According to a 2009 study by Ahmed M. El-Tawil at the University of Birmingham, “Ulcerative colitis is three to five times more common in Jews than in non-Jews living in Western countries. In Israel, Ashkenazi Jews have a higher incidence than Sephardi Jews, but a lower incidence than Ashkenazi Jews in the United States or Northern Europe.”
‘There has to be something in the water, so to speak, in Canada, because we have the largest incidence of IBD in the world’
A 2012 study published in the journal PLOS Genetics explored Ashkenazi Jews’ susceptibility to Crohn’s and detected “several (genetic) variants associated with the increased risk of Crohn’s disease” in Jews.
Dr. Zane Cohen – an internationally recognized colorectal surgeon who spent much of his career at Mount Sinai and who specializes in treating patients with IBD and colorectal cancer – said Jews in Canada may be even more susceptible.
“There has to be something in the water, so to speak, in Canada, because we have the largest incidence of IBD in the world. It seems to be the highest incidences are in northern countries, so, for instance, Canada is high, (the) U.S. is high, Scandinavian countries in particular are very high, Belgium, Holland,” Cohen explained.
“One of the theories is that because it’s cold, they may not be exposed to as many bacteria… because they’re not outside as much and therefore they’re more susceptible to the development of these inflammatory diseases, but it’s really a hypothesis only.”
Mina Mawani, president and CEO of Crohn’s and Colitis Canada, said there are about 250,000 Canadians living with Crohn’s disease or ulcerative colitis.
Cohen, who was honoured during a CCC fundraising gala upon his retirement from surgery in May, has helped countless IBD patients over the last few decades.
Cohen helped to bring the Kock pouch, an ileostomy procedure, to Toronto in 1982 after studying alongside the late Finnish surgeon, Dr. Nils Kock, in the late 1970s. An ileostomy is a surgically created opening in the small intestine, which is brought through the abdominal wall to form a stoma.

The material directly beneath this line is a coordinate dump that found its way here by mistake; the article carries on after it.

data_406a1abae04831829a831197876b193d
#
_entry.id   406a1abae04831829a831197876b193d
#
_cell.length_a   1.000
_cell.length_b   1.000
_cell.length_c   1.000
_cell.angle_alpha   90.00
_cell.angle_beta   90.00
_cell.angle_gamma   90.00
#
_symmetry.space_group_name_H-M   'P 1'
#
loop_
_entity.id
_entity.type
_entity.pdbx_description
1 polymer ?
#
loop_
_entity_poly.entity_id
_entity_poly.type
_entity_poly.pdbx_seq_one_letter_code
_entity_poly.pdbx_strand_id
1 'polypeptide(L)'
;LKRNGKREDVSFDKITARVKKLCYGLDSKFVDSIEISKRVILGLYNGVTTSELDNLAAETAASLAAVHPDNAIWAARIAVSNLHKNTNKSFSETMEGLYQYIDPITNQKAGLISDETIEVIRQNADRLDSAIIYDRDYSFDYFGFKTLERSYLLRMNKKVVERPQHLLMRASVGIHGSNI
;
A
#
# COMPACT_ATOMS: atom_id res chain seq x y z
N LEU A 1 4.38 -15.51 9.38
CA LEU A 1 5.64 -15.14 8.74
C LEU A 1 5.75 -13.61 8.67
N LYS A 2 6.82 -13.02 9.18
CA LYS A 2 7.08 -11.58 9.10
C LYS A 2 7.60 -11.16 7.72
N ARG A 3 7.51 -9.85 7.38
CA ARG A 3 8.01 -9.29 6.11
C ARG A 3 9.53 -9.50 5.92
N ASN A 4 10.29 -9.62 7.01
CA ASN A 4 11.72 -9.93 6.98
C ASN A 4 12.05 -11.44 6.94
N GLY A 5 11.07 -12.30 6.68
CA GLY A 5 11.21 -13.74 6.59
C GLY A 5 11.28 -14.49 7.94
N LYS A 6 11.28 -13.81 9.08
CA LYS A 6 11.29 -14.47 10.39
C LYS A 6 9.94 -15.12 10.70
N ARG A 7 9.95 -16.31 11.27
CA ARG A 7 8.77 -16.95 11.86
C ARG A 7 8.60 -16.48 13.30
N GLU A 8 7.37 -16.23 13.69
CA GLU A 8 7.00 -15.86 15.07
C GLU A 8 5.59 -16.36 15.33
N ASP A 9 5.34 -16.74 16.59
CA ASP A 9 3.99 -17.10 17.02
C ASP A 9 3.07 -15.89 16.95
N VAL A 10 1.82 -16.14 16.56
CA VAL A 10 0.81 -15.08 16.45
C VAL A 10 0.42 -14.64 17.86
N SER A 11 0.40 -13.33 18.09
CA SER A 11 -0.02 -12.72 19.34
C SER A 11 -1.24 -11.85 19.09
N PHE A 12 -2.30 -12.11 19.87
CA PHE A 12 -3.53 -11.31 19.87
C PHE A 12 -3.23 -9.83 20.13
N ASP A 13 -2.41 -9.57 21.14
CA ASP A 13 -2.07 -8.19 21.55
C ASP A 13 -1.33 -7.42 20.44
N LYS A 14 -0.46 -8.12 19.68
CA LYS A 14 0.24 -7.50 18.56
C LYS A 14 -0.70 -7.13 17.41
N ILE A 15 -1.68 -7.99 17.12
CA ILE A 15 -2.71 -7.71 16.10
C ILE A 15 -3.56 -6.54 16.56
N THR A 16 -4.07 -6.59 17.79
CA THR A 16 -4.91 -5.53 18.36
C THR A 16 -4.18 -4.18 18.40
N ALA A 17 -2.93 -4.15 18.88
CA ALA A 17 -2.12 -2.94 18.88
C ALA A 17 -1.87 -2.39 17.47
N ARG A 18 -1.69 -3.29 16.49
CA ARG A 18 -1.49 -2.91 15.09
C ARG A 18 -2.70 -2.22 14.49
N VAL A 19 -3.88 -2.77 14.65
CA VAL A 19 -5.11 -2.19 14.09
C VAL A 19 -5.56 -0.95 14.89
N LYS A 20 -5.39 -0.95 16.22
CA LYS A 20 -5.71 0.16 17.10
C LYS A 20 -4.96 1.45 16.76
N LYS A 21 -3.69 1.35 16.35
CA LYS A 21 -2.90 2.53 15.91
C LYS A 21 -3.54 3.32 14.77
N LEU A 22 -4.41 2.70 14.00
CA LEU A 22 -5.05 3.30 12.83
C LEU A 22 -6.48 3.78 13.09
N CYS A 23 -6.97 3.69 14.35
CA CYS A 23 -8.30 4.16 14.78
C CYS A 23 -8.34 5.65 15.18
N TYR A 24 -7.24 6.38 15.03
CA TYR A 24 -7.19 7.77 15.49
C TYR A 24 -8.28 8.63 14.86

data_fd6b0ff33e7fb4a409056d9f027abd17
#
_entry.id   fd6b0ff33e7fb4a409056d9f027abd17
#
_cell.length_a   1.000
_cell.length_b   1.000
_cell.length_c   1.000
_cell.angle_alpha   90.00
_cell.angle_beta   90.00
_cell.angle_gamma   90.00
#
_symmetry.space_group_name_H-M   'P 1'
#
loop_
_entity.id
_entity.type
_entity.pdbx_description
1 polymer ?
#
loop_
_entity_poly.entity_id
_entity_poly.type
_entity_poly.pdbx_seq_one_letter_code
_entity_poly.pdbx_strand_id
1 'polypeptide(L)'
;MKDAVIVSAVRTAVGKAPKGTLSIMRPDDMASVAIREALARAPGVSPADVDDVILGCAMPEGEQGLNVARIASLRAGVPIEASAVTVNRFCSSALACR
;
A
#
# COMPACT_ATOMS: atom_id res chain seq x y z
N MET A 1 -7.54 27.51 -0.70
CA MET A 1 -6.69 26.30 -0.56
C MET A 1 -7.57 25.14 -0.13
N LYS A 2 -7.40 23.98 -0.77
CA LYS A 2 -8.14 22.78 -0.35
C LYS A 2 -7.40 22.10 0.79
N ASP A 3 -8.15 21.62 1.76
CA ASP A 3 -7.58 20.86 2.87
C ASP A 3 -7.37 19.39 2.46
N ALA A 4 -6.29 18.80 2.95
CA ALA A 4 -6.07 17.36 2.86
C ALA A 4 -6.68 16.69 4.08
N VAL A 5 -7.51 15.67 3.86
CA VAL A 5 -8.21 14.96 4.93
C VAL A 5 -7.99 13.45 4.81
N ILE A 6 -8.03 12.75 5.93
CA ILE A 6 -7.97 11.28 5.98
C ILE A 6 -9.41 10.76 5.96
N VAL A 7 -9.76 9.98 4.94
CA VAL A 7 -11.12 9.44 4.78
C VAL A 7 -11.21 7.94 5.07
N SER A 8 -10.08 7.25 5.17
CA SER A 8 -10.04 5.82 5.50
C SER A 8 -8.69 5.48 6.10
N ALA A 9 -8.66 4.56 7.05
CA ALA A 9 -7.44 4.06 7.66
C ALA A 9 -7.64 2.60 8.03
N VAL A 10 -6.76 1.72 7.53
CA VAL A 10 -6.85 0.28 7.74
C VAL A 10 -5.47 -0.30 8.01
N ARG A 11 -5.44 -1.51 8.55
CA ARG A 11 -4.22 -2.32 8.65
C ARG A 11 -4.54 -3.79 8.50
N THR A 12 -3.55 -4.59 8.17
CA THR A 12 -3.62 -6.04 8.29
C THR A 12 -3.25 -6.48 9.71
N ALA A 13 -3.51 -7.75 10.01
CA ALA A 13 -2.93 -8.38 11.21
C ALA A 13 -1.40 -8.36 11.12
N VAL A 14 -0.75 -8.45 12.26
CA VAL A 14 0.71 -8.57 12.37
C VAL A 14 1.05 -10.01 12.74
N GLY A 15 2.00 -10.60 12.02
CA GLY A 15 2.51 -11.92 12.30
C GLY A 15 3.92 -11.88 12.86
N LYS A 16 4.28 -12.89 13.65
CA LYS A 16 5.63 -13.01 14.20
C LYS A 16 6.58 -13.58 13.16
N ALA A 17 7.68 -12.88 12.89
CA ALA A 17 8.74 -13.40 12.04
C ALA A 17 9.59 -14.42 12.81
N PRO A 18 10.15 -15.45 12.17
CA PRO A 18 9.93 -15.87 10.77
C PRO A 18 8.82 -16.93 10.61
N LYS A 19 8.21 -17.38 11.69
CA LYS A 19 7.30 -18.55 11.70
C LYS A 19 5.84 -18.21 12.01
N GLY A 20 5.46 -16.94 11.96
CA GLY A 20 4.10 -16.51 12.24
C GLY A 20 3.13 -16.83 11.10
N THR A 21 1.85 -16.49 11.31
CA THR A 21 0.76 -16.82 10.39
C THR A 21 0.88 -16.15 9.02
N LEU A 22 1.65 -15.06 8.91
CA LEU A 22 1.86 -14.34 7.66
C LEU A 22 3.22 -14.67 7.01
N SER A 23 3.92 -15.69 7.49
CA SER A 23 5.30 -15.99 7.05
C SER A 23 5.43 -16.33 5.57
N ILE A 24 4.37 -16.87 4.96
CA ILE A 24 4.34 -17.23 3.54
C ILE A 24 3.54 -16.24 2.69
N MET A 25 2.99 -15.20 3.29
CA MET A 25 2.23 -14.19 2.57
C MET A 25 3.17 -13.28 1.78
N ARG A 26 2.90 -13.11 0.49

Cohen, who has had two grateful patients name their children after him, said that although he’s retired from performing surgeries, Mount Sinai has hired and trained two surgeons to be able to carry on the procedure and to ensure the hospital remains Canada’s leader in IBD care and research.
On the research end, Mount Sinai’s Dr. Ken Croitoru is leading the largest study of its kind, in an attempt to find the cause and, ultimately, a cure for Crohn’s disease.
The Genetics, Environmental, Microbial (GEM) Project, which began in 2008 and is funded in part by CCC and the Helmsley Charitable Trust Fund in the U.S., studies individuals who are presently healthy, but are at increased risk of developing the disease.
“The idea was to look at the cause for Crohn’s disease and that may sound like a simple task, but of course, it is not, because the disease is a complicated disease in that there is a genetic predisposition that somehow alters the way the individual responds to environmental triggers and causes the immune system to overreact, cause inflammation, ulceration and damage of the intestine,” Croitoru explained.
“We don’t know what the trigger is. We’ve identified many genes, but we don’t know which and how these genes cause disease. We see what has been triggered in the immune system, but we don’t know… what is the defect in the immune system.”